Doctors: Student Freed by North Korea Has Severe Brain Damage | NBC 5 Dallas-Fort Worth
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Doctors: Student Freed by North Korea Has Severe Brain Damage

Otto Warmbier is in stable condition at the UC Medical Center, where he was taken immediately after his arrival in Ohio late Tuesday after more than 17 months in North Korean captivity

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    Fred Warmbier, the father of the American college student who spent the last TK months as a prisoner in North Korea, Otto Warmbier, spoke to the press on June 14. Otto is in stable condition.

    (Published Thursday, June 15, 2017)

    An American college student who emerged from prison in North Korea in a coma has severe brain damage, but doctors do not know what caused it, a medical team treating him in Ohio said Thursday.

    The doctors described Otto Warmbier, 22, as being in a state of "unresponsive wakefulness" but declined to discuss his outlook for improvement, saying such information would be kept confidential.

    "He has spontaneous eye opening and blinking," said Dr. Daniel Kanter, director of neurocritical care for the University of Cincinnati Health system. "However, he shows no signs of understanding language, responding to verbal commands or awareness of his surroundings. He has not spoken."

    Warmbier is in stable condition at the UC Medical Center, where he was taken immediately after his arrival in Ohio late Tuesday after more than 17 months in North Korean captivity. The reclusive country accused the University of Virginia student of anti-state activities.

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    American student Otto Warmbier has died at 22, days after his release from North Korea. Warmbier was medically evacuated from North Korea on June 13, and had been in a coma since March 2016. He was serving a 15-year prison term with hard labor for alleged anti-state acts

    (Published Monday, June 19, 2017)

    His father, Fred Warmbier, met with reporters earlier in the day and said the family was proud of Otto, calling him "a fighter." He said the family is trying to keep him comfortable.

    The elder Warmbier said he did not believe North Korea's explanation that the coma resulted from botulism and a sleeping pill. U.S. doctors said they found no evidence of active botulism, a rare, serious illness caused by contaminated food or a dirty wound.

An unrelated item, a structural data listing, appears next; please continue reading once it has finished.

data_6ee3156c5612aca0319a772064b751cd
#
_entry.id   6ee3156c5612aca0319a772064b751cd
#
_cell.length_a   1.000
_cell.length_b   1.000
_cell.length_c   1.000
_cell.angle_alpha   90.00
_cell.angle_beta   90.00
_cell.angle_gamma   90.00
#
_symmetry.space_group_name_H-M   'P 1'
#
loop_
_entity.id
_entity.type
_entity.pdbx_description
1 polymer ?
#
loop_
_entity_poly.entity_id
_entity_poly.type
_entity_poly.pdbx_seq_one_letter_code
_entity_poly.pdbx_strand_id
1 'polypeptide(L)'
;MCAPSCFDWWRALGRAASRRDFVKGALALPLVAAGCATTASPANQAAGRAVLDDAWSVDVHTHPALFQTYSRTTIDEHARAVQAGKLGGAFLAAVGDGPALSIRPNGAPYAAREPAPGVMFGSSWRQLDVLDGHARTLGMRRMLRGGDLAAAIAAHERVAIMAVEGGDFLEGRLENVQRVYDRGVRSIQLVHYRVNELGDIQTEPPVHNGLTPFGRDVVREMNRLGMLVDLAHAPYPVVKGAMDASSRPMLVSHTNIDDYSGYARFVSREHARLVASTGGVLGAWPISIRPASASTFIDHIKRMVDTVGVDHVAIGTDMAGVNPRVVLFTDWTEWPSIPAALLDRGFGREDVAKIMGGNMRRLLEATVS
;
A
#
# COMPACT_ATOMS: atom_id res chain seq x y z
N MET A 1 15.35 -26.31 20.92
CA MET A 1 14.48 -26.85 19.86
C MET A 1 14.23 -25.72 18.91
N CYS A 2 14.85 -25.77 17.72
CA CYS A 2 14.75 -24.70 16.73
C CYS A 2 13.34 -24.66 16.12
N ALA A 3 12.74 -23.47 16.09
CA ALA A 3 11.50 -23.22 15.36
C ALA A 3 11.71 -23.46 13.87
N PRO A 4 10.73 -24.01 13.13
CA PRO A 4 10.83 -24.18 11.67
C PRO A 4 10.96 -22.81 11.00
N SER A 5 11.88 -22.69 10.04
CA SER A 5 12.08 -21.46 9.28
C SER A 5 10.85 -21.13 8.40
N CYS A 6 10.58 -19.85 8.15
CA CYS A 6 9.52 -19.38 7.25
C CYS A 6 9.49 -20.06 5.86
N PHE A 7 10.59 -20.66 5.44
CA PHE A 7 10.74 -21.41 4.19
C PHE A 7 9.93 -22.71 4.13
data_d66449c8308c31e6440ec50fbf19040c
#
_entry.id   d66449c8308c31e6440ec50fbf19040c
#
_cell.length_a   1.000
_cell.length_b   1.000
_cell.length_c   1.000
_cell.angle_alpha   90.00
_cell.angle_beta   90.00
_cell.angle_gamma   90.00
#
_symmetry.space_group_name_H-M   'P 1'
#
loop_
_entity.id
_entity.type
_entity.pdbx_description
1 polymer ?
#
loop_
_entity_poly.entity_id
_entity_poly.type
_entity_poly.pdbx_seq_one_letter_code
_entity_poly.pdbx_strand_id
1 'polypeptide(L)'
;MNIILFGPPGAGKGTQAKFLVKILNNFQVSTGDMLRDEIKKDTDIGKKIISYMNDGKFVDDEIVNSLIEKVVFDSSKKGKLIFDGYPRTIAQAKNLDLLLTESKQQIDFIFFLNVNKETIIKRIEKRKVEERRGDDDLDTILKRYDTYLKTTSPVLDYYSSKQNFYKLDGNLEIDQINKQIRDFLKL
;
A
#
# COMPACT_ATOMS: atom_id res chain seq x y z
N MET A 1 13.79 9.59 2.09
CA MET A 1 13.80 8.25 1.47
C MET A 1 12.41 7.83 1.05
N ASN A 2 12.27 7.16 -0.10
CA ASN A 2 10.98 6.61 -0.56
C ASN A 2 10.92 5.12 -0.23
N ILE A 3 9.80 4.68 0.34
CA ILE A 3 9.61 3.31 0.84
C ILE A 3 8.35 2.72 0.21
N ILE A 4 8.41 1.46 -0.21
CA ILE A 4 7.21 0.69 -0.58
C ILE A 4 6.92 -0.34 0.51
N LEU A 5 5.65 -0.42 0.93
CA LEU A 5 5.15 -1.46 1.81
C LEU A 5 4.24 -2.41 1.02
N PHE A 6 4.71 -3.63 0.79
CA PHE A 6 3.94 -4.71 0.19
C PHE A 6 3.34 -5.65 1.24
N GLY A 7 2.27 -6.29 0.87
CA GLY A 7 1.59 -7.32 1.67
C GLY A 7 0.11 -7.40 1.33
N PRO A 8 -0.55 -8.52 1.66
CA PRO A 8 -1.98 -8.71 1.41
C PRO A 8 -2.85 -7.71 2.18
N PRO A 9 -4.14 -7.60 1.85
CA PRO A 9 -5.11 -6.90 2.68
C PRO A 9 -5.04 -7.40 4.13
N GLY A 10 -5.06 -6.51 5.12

He said there was no reason for North Korea to keep his son's condition secret for more than a year and to deny him top medical care. Warmbier's condition apparently deteriorated shortly after he was sentenced for subversion in March 2016.

    Kanter said the youth suffered "extensive loss of brain tissue in all regions of the brain." Doctors said his injuries are consistent with respiratory arrest cutting off oxygen to the brain, but they are not certain what caused it.

    Doctors said they also examined the rest of Warmbier's body and saw no evidence of fractures in his skull or elsewhere that might be evidence of severe beatings.

    The family feels "relief that Otto is now home in the arms of those who love him and anger that he was so brutally treated for so long," his father said at Wyoming High School, where Warmbier graduated in 2013 as class salutatorian and played soccer. Blue-and-white ribbons in the school's colors were tied around trees and utility poles all the way along the city's main road in a show of support.

    Tillerson Confirms North Korea Has Released American Student

    [NATL] Tillerson Confirms North Korea Has Released American Student

    American college student Otto Warmbier has been released from North Korea after being held captive there since January 2016, Secretary of State Rex Tillerson confirmed during a Senate hearing on the State Department budget.